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The Company Law provides that a quorum of at least one-third of voting rights of shareholders that are eligible to vote must be present at a shareholders’ meeting to approve any material corporate actions, such as:

 

  (1) amendment of the articles of incorporation (except in cases in which a shareholders’ resolution is not required);

 

  (2) acquisition of its own shares from a specific party;

 

  (3) consolidation of shares;

 

  (4) any issue or transfer of new or treasury shares at a “specially favorable” price (or any issue of stock acquisition rights, or bonds with stock acquisition rights at “specially favorable” conditions) to any persons other than shareholders;

 

  (5) the removal of an audit & supervisory board member;

 

  (6) the exemption of liability of a director or audit & supervisory board member with certain exceptions;

 

  (7) a reduction of stated capital meeting certain conditions;

 

  (8) a distribution of in-kind dividends which meets certain requirements;

 

  (9) dissolution, merger or consolidation with certain exceptions in which a shareholders’ resolution is not required;

 

  (10) the transfer of the whole or a material part of the business;

 

  (11) the taking over of the whole of the business of any other corporation with certain exceptions in which a shareholders’ resolution is not required;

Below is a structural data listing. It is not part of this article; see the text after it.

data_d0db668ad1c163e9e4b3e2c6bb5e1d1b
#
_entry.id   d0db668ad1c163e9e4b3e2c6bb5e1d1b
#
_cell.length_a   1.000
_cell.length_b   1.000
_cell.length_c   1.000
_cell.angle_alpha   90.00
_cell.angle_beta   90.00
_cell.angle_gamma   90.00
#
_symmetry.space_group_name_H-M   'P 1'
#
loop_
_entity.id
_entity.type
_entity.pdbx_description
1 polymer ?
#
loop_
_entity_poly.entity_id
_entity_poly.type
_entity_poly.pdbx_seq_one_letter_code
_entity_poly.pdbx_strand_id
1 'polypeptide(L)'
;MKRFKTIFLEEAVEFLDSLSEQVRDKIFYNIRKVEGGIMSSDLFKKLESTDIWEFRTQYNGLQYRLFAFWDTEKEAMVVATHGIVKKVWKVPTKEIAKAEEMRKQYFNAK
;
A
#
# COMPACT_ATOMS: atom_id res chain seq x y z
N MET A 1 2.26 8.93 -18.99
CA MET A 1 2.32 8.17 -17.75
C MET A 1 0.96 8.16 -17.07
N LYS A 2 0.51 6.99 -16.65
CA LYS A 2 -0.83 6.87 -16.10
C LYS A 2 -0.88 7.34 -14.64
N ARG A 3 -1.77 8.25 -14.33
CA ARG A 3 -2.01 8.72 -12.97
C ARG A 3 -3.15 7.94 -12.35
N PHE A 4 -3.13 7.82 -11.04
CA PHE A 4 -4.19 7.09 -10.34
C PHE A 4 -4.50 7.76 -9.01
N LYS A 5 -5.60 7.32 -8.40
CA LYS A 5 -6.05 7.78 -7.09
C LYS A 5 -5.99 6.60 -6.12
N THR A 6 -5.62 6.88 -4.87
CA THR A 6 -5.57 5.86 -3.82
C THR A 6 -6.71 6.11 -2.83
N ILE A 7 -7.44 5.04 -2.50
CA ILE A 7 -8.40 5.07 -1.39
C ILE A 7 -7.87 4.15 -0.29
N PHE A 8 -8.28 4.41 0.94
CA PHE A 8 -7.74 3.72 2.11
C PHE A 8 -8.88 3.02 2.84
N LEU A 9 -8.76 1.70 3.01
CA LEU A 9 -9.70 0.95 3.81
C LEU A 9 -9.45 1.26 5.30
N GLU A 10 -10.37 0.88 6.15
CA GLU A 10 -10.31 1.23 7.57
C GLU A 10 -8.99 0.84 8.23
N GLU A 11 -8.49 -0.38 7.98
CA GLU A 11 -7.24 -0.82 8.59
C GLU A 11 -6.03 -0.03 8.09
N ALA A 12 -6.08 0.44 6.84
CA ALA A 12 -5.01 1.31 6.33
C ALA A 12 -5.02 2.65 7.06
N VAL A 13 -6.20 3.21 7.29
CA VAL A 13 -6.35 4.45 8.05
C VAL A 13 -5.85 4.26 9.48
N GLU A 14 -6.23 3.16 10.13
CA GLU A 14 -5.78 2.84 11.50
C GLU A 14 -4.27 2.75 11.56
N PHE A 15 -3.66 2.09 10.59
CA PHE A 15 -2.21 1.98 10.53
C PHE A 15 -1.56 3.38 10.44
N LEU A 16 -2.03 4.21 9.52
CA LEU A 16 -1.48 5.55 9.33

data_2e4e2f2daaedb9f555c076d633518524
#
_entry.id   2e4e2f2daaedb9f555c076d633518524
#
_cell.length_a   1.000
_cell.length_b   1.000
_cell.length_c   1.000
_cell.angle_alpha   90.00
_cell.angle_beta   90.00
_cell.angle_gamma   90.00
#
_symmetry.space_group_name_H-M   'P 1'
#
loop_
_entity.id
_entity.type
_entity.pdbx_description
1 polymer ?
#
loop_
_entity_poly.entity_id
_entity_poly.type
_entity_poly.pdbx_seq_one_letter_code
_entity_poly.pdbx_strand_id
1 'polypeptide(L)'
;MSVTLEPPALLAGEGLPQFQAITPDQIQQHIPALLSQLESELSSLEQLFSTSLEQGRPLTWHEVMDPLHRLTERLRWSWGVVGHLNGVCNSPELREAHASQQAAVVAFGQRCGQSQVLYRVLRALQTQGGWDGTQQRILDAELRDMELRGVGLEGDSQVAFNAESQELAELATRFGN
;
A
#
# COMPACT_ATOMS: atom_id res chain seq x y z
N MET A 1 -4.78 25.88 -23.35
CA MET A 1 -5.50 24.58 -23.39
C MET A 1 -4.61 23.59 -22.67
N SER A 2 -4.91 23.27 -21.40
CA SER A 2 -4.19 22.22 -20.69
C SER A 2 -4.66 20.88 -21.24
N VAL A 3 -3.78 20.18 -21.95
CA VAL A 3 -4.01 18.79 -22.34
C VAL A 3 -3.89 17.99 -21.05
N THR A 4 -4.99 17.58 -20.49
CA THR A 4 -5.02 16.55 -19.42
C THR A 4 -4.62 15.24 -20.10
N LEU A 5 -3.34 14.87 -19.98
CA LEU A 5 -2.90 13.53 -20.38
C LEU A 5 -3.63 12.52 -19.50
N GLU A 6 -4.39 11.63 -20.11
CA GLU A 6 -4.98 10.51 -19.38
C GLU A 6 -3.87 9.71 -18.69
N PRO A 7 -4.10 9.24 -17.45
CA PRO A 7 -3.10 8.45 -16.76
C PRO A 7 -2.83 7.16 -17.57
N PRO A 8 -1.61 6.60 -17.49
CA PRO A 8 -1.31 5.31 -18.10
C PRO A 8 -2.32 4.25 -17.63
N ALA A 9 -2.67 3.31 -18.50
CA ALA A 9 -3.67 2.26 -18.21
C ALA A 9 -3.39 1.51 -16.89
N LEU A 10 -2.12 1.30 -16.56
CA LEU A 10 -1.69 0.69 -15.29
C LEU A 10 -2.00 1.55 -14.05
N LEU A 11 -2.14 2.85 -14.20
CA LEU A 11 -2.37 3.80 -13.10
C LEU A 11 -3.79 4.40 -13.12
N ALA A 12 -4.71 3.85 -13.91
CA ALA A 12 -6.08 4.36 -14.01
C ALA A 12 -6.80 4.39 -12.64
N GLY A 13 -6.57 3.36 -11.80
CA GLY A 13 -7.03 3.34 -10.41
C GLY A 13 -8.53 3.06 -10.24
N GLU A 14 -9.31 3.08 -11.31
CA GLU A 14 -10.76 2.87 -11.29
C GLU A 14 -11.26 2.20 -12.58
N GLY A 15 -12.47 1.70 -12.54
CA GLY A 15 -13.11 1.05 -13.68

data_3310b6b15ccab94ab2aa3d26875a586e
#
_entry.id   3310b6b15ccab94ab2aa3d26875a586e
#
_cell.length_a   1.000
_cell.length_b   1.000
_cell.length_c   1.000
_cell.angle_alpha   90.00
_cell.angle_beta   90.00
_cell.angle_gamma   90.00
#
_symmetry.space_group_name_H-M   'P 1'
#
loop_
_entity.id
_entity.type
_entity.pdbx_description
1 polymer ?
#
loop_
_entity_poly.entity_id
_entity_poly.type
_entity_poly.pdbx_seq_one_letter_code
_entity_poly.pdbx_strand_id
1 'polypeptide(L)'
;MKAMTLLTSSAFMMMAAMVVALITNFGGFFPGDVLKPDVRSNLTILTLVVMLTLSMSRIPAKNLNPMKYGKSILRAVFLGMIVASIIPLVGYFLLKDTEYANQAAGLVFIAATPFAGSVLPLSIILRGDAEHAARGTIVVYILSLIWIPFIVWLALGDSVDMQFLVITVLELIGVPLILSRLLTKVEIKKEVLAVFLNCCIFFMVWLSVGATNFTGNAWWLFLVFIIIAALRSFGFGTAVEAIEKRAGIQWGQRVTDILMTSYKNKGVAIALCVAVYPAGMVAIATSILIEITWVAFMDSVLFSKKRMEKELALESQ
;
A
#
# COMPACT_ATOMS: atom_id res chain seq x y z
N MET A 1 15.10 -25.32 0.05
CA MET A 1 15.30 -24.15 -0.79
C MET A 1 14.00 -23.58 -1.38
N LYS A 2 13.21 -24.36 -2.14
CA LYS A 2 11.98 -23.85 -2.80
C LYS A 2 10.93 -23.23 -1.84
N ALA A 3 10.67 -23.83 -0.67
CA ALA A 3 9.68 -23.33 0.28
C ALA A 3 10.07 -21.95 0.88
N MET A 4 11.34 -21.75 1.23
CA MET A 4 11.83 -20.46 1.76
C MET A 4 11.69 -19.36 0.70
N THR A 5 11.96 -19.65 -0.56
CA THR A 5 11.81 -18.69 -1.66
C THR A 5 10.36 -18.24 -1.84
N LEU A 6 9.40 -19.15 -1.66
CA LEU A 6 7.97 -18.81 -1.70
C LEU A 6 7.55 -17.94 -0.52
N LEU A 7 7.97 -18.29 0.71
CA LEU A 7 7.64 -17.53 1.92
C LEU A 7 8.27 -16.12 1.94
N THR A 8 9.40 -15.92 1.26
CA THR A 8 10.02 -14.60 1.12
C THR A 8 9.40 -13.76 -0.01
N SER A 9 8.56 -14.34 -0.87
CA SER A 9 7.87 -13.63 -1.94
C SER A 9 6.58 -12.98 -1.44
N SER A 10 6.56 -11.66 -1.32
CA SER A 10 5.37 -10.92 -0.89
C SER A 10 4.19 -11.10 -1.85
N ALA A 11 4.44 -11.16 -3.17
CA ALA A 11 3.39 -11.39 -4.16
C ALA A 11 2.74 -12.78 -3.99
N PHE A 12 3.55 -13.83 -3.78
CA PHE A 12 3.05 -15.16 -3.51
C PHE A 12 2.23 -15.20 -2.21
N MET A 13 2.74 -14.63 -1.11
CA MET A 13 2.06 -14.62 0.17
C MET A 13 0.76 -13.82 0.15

(12) share exchange or share transfer for the purpose of establishing 100% parent-subsidiary relationships with certain exceptions in which a shareholders’ resolution is not required; or

 

  (13) separating of the corporation with certain exceptions in which a shareholders’ resolution is not required.

 

At least two-thirds of voting rights eligible to vote that are represented at the meeting must approve these actions.

 

The voting rights of holders of ADSs are exercised by the depositary based on instructions from those holders. With respect to voting by holders of ADRs, see “Description of American Depositary Receipts” set forth in the Company’s registration statement on Form F-1 filed with the Securities and Exchange Commission on July 22, 2002.